Wednesday, April 6, 2011

Traffic and Weather Together

 In 1982, the Weather Channel went on the air, providing a ready source of weather information around the clock and providing a career opportunity for Warren Madden, Class of '85. The early versions of TWC, which didn't have nationwide radar coverage and were kind of choppy in their reportage, nevertheless were a marked improvement over what was then available. In the '70s, weather radar, when it was available on the local newscast, was monochrome white-echoes-on-a-black-background, refreshed by a slow sweep. Color radar would not start appearing on local television until the early '80s, and when it did, those stations that had it promoted it to high heaven. In the '70s, weather radar, even in its grainy form, was something of a novelty. But it had the same drawbacks as today's modern air traffic control system has, which was that there was a tendency for "ground clutter" to appear on the radar picture, sometimes interfering with echoes showing actual areas of rain.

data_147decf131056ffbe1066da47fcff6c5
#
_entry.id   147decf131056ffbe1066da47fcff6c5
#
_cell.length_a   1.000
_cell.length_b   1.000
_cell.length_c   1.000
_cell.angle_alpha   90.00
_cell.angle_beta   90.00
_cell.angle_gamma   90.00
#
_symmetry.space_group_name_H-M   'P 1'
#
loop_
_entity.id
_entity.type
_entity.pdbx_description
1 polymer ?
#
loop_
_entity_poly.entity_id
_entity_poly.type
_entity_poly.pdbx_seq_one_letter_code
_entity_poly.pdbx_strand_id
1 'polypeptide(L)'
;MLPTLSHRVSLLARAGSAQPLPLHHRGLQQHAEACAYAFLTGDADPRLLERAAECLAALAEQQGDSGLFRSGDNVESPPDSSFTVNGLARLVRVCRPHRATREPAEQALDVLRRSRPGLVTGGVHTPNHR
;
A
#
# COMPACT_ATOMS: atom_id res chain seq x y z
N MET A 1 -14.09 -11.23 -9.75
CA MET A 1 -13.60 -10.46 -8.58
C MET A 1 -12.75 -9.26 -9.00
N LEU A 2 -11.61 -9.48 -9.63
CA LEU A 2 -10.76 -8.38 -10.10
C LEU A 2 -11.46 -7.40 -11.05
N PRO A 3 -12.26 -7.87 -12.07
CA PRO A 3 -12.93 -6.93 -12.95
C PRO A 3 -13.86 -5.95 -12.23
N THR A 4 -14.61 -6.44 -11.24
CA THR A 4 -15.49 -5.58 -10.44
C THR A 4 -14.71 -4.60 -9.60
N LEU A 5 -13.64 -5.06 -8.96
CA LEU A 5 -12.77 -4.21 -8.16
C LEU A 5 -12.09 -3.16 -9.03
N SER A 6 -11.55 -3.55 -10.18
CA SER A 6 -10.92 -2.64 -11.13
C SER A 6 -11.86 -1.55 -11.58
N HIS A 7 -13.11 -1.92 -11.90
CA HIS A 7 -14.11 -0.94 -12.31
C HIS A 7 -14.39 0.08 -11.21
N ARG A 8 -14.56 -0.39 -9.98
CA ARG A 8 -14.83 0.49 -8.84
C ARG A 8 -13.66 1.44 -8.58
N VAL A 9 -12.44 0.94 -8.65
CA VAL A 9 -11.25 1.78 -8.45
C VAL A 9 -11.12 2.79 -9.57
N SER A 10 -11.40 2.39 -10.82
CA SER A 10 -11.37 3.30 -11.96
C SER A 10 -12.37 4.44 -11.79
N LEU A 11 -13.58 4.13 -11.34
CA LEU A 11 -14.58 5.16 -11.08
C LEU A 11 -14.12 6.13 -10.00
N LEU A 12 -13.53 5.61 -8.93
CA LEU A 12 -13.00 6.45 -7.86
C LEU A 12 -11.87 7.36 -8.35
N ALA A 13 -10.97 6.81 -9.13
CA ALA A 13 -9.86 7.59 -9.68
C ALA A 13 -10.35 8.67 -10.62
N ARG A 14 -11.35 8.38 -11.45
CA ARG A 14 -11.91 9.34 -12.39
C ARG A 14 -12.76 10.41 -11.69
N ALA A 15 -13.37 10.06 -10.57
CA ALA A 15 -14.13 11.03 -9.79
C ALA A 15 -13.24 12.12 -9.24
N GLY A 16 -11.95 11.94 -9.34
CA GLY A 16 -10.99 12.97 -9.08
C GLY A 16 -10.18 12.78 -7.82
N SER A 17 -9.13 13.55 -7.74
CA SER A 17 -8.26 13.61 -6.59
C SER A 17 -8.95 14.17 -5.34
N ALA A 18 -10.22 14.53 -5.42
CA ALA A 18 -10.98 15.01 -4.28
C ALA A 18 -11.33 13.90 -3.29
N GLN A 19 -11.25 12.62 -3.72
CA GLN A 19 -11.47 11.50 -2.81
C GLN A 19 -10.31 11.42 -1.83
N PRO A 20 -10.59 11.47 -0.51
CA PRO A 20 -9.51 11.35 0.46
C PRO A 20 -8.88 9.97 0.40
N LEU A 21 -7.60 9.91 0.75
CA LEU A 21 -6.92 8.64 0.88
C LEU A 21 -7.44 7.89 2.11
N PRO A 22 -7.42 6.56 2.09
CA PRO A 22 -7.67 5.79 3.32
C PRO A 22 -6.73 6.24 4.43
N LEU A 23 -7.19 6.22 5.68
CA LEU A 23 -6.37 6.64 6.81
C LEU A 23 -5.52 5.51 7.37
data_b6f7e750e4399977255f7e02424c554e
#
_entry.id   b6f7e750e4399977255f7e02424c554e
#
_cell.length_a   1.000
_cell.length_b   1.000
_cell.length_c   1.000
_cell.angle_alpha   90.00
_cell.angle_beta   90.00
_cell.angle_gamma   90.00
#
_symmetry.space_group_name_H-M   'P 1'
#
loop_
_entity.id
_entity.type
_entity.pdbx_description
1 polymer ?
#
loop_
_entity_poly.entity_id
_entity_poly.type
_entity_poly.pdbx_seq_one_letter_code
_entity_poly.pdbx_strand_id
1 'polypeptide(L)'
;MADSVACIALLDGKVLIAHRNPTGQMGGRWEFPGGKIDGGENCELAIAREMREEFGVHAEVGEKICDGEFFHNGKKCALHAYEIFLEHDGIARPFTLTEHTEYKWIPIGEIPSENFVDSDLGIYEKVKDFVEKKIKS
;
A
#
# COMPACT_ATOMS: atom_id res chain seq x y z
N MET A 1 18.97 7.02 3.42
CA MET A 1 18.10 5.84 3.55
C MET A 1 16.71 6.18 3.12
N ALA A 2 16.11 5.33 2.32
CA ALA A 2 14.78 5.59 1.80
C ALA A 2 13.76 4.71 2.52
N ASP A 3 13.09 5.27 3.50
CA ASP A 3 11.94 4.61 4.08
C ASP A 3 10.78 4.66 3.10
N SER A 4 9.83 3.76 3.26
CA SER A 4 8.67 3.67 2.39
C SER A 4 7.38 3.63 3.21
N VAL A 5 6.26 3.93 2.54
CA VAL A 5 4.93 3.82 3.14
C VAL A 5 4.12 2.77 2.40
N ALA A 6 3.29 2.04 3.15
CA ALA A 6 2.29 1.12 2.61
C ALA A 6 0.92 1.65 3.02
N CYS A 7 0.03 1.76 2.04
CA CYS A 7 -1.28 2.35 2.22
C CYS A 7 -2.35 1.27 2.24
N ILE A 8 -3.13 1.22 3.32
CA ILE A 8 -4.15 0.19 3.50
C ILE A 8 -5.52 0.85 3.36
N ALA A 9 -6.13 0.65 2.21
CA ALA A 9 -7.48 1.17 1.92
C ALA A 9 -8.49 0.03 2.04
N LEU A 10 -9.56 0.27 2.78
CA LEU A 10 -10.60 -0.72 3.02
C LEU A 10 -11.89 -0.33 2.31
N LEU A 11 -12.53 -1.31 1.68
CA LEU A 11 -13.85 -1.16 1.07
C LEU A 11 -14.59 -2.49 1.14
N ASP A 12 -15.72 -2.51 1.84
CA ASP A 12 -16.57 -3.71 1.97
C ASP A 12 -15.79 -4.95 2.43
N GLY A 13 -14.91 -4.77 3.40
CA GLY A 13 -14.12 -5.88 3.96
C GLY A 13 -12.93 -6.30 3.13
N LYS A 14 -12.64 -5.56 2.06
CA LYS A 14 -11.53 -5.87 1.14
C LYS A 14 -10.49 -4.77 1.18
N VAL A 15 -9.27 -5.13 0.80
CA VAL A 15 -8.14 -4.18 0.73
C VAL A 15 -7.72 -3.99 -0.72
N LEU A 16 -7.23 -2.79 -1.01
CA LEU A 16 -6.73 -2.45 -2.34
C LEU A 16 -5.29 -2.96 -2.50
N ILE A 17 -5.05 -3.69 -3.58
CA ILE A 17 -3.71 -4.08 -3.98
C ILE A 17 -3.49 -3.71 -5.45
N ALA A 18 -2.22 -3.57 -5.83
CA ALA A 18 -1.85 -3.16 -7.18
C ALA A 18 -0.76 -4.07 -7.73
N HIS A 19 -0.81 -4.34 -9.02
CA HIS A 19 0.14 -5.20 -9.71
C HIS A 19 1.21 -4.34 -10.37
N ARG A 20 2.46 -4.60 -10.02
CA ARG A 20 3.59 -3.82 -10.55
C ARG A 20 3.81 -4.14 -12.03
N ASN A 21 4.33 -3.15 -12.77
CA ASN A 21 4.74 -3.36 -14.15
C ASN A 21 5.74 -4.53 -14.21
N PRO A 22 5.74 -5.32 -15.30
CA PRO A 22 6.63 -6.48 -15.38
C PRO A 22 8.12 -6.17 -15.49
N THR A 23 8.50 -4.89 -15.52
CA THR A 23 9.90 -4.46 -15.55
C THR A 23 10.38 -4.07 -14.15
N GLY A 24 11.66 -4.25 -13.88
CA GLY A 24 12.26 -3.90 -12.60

About the same time weather radar became the fashion on television, traffic broadcasts from a helicopter were added to broadcast radio. Now, they have all sorts of enhancements, including stationary CCTV cameras that broadcast freeway congestion to central monitoring stations or even your laptop, if you know where to look. Google can even show you the level of congestion on the major thoroughfares - which is handy, since it allowed me to figure out which roads were passable when one of those Nor'easter snowstorms hit in January. People still drive like maniacs in the snow, but at least you can get a little advance warning.

Those early traffic copters were little helicopters that looked like bugs. They were annoying as bugs, and I'm not talking about the sound of the rotors. Occasionally, you'd get a traffic jock who'd feel like bantering with the DJ, and that meant that they would tell you nothing about the wreck that was causing the backup that you had been sitting in for the last twenty minutes. Not much has changed on that front...

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